[Haifux] [W2L] Call for lecturer + "Linux guru"

Shachar Shemesh shachar at shemesh.biz
Sun Oct 18 10:37:11 MSD 2009

Ohad Lutzky wrote:
> Of course it would. But this one puts a lot of candy down that same 
> path as well. These mines hurt, but are not fatal (again, from my 
> experience, all mistakes can be recovered if detected within a 
> reasonable time), and git's features make it, IMO, worth the trouble. 
> For example, while many people find the staging area confusing (you 
> have to "add" a file you've changed again in order to commit it, or 
> just use commit -a to automatically add all changed files), it allows 
> git to do awesome stuff like "git add -p"; this command goes over the 
> differences from the previous version (like git diff), and asks you 
> which hunks to stage. This means you can make a set of changes, 
> realize it can be logically split into two, smaller sets of changes, 
> and proceed to commit it as two sets of changes. Or, for a more common 
> case, it allows you to stage only your actual fix to the commit 
> without the various debugging statements you've added across your code 
> in order to track down a bug, and do a quick "git reset --hard" 
> afterwards.
> There's a succinct list of reasons I like git 
> here: http://whygitisbetterthanx.com/
I'm getting the sense that this conversation has gone off the main track 
a little. This is, I'll admit, also my fault. The question here is not 
"which VCS is better" (for which my answer, if you look at it, is 
"depends"), but "which VCS should we teach in the dev lecture of the W2L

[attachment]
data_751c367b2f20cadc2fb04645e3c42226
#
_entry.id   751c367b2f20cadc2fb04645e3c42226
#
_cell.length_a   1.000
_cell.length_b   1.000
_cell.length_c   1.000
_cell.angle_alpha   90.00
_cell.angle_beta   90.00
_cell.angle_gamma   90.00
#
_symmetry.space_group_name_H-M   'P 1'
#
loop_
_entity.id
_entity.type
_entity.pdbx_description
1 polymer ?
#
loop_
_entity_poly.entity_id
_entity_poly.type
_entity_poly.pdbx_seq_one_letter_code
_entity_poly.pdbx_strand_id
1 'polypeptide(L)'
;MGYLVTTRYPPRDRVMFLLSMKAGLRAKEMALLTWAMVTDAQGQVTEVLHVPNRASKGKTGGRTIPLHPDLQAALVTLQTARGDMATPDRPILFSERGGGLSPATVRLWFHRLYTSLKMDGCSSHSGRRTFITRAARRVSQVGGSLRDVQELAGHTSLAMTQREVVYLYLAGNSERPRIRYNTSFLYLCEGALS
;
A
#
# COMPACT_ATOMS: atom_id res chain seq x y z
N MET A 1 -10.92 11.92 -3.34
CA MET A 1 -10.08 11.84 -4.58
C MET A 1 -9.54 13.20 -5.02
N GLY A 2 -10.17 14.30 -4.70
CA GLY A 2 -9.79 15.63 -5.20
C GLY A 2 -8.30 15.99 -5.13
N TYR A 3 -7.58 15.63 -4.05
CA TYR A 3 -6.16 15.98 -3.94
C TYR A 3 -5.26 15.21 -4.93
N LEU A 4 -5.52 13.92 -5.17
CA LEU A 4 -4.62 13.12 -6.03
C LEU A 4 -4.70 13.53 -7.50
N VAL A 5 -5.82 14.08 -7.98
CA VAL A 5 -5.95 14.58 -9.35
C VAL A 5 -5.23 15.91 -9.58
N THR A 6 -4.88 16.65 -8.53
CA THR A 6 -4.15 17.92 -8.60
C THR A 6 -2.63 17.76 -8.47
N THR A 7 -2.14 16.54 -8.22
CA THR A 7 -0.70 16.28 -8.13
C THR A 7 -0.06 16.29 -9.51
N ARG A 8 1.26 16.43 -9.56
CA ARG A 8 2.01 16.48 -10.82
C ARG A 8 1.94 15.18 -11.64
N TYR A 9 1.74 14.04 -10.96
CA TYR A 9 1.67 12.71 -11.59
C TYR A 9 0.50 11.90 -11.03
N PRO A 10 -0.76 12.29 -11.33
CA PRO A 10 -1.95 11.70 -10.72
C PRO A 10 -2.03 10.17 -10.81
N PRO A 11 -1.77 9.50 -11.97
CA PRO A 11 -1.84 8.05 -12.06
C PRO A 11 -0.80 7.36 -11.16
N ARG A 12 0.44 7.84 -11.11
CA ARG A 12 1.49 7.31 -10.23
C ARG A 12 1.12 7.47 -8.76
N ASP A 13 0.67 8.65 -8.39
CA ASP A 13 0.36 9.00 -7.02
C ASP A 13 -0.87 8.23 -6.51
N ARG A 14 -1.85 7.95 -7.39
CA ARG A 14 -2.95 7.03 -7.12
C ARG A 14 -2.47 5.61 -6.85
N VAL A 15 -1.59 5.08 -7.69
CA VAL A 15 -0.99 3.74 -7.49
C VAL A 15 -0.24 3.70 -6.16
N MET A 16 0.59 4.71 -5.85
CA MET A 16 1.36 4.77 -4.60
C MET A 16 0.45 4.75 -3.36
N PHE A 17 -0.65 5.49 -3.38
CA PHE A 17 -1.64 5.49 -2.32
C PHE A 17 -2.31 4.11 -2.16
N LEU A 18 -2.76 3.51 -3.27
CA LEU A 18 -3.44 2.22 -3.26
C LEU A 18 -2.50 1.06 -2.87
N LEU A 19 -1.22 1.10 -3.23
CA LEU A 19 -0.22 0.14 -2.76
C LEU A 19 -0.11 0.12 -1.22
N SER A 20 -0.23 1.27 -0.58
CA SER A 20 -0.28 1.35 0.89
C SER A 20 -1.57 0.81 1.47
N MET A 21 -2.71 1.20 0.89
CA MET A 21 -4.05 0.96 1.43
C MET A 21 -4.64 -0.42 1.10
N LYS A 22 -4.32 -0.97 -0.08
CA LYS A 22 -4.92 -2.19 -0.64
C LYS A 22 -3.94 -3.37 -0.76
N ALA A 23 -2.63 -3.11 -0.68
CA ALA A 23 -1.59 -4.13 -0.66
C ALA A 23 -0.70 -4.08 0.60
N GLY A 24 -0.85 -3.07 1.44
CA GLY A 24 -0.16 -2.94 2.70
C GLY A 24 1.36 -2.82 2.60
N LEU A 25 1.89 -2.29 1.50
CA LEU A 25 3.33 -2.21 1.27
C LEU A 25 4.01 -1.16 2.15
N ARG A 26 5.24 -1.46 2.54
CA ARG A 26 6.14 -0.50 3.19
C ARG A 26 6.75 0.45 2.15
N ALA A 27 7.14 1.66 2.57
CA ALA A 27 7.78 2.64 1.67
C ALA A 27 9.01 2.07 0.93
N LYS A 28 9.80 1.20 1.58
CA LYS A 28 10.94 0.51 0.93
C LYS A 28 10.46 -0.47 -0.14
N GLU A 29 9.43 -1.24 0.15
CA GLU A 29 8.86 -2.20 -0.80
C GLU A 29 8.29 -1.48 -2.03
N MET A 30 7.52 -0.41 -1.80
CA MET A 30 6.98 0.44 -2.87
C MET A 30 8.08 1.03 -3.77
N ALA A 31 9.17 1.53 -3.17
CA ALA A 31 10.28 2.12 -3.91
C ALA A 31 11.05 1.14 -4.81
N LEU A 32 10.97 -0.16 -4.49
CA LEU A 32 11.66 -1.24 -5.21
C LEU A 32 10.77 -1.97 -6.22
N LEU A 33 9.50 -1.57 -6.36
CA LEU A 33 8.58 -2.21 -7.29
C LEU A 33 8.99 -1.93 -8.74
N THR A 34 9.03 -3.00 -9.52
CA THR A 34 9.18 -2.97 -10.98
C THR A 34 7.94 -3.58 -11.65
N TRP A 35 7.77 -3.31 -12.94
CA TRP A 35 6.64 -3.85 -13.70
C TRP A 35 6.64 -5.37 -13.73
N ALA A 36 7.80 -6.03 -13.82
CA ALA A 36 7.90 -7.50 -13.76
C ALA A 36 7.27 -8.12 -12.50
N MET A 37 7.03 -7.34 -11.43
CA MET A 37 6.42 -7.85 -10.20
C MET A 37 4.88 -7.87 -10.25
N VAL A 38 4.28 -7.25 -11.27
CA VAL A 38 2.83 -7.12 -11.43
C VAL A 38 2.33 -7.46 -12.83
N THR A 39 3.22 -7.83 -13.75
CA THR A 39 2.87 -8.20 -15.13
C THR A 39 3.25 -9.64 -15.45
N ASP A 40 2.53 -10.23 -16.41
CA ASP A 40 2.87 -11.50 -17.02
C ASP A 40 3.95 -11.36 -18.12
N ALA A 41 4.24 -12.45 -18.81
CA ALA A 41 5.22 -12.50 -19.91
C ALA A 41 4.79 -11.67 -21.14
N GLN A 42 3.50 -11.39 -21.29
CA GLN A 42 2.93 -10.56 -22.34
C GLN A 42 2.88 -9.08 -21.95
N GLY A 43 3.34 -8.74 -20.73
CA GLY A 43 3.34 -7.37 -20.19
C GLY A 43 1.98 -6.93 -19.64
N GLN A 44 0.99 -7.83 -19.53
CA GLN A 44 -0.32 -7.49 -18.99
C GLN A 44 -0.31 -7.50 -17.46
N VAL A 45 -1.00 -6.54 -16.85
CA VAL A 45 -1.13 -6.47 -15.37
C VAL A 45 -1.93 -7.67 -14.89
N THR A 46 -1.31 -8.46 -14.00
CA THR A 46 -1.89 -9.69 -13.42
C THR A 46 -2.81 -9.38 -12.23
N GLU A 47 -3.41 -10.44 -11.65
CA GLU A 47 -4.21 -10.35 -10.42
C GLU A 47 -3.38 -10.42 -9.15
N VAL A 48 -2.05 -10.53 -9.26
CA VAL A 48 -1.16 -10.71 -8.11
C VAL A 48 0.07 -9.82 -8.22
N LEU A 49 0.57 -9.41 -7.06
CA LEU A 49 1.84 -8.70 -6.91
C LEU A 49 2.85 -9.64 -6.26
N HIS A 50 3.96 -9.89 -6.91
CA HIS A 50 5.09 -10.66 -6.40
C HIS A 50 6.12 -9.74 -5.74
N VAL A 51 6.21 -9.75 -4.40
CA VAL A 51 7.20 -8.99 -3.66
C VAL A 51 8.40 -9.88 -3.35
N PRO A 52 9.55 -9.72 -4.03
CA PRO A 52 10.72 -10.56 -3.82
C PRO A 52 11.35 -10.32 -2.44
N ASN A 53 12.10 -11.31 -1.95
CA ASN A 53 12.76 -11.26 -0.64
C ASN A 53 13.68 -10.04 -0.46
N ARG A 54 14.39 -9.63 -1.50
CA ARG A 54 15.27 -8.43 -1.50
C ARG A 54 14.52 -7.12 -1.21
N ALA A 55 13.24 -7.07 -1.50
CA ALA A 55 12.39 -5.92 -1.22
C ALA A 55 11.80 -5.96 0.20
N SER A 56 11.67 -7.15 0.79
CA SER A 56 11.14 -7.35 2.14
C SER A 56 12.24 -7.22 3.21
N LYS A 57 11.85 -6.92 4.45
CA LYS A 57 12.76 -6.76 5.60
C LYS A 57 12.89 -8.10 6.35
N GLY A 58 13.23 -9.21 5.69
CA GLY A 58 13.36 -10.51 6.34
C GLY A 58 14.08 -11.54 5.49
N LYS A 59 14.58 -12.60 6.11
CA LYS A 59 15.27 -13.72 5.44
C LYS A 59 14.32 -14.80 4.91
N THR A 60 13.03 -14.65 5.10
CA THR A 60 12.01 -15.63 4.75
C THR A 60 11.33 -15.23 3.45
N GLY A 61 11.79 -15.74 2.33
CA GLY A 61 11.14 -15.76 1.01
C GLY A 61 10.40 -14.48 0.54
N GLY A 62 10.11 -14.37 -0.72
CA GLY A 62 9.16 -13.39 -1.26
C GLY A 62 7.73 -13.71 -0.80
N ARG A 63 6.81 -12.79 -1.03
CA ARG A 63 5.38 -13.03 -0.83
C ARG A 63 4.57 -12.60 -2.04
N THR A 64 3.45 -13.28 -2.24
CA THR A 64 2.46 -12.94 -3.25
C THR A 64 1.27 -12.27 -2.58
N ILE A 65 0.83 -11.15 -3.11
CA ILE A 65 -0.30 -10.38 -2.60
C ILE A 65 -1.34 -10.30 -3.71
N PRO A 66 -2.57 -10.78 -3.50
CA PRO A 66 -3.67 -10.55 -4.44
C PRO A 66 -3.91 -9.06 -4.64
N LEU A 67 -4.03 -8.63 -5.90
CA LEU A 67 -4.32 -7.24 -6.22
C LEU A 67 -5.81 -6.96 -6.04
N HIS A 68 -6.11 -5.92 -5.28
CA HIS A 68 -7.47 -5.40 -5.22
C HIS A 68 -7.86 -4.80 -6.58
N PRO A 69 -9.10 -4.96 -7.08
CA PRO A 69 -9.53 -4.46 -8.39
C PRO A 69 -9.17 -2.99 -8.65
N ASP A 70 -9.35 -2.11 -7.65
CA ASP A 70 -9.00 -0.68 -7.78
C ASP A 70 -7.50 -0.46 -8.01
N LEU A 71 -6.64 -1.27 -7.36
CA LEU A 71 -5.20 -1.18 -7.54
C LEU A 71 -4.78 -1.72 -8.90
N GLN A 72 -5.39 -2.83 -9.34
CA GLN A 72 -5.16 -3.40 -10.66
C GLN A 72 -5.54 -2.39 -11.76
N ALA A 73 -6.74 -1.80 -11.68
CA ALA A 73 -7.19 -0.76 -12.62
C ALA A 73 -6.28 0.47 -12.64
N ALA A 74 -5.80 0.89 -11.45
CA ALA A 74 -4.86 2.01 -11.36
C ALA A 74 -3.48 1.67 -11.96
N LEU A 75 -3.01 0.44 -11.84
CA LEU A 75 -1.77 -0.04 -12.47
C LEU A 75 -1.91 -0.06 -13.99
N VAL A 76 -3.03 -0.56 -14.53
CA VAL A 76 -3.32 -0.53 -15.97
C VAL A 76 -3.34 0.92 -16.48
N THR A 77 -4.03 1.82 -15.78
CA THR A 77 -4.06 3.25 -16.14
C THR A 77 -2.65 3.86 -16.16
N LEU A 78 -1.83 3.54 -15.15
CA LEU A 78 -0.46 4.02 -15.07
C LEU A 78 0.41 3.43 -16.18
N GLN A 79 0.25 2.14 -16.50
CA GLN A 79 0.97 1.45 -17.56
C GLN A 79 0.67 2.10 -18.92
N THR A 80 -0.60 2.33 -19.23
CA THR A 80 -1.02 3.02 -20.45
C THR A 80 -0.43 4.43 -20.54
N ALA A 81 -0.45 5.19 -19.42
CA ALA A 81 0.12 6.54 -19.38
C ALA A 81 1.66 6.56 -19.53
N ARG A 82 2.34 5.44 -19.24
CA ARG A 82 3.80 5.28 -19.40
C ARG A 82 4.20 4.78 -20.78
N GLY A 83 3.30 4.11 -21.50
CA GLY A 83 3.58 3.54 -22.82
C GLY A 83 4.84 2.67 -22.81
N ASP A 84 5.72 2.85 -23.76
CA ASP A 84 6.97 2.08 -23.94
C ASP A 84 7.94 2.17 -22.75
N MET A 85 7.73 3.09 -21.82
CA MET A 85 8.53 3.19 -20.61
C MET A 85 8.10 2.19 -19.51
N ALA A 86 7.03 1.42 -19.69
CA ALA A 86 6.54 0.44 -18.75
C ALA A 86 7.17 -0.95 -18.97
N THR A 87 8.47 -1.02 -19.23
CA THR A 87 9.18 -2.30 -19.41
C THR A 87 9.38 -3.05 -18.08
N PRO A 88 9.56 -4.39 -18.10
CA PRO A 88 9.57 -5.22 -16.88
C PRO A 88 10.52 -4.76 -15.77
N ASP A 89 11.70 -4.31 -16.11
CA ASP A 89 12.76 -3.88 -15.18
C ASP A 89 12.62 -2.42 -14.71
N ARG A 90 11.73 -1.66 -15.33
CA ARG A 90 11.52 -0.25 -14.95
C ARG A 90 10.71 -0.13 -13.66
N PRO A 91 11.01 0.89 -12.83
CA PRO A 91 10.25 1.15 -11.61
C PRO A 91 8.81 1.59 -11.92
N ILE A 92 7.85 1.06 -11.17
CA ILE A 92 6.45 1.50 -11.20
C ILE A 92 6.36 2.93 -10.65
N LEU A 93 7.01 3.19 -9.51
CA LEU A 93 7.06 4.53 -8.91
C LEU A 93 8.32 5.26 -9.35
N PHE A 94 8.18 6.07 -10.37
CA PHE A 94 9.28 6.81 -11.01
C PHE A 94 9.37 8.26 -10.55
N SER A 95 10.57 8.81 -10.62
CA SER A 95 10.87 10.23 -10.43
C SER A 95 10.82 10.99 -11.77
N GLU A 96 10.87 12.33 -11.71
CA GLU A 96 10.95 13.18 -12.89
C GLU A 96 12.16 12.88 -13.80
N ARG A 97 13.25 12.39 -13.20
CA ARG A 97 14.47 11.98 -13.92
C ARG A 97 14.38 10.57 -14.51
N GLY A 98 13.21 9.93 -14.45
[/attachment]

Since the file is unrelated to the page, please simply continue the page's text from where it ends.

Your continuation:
Here's the thing. When you first start to use a new system, what you see 
is mostly the mines. If this is the first system of its kind, you are 
likely to run into mines that are not really mines, but your 
misunderstanding of what the system is supposed to do, but still, the 
mines (real and conceptual) are mostly what you see. You do not, 
typically, see the candies, for the very simple reason that you do not 
understand the system well enough to appreciate or make use of them.

As you use of the system matures, you learn to change your thinking to 
not regard some things as mines, and avoid the real ones. As that 
happens, the mines become less and less important, and the candies 
become more and more interesting. The main pre-requisite for that 
happening is that YOU HAVE NOT GIVEN UP ON THE TOOL!

This thread started around a very specific question - should Haifux 
teach git, or some other version control system, as part of the 
development tools lecture. Any answer should take into account that 
amount of time given for this part of the lecture (between 10 and 20 
minutes), and the amount of tutoring the students will have down the 
road (none unless they seek it). Under those conditions, in my opinion, 
git is the wrong tool because:

    * Anyone who has any experience with VCS will, likely, have used
      server based ones. Git, for them, contains all of the
      misconception mines that go with a distributed revision control
    * Git has some actual bone-fide mines, lain on the path traversed
      even by relatively basic VCS operations.
    * None of the candies matter, as you only have 20 minutes (best
      case) to show them the tool and set them on their way, and the
      candies require the user to "get" version control in order to be

With the amount of time you have, you will be lucky to get 20% to 
appreciate the fact they can restore any version they checked in in the 
past. Showing them git because it can split a single change into 
multiple commits will fly so far over their heads, I'm afraid none of 
them will even run a single git command to even check out the water.


Shachar Shemesh
Lingnu Open Source Consulting Ltd.

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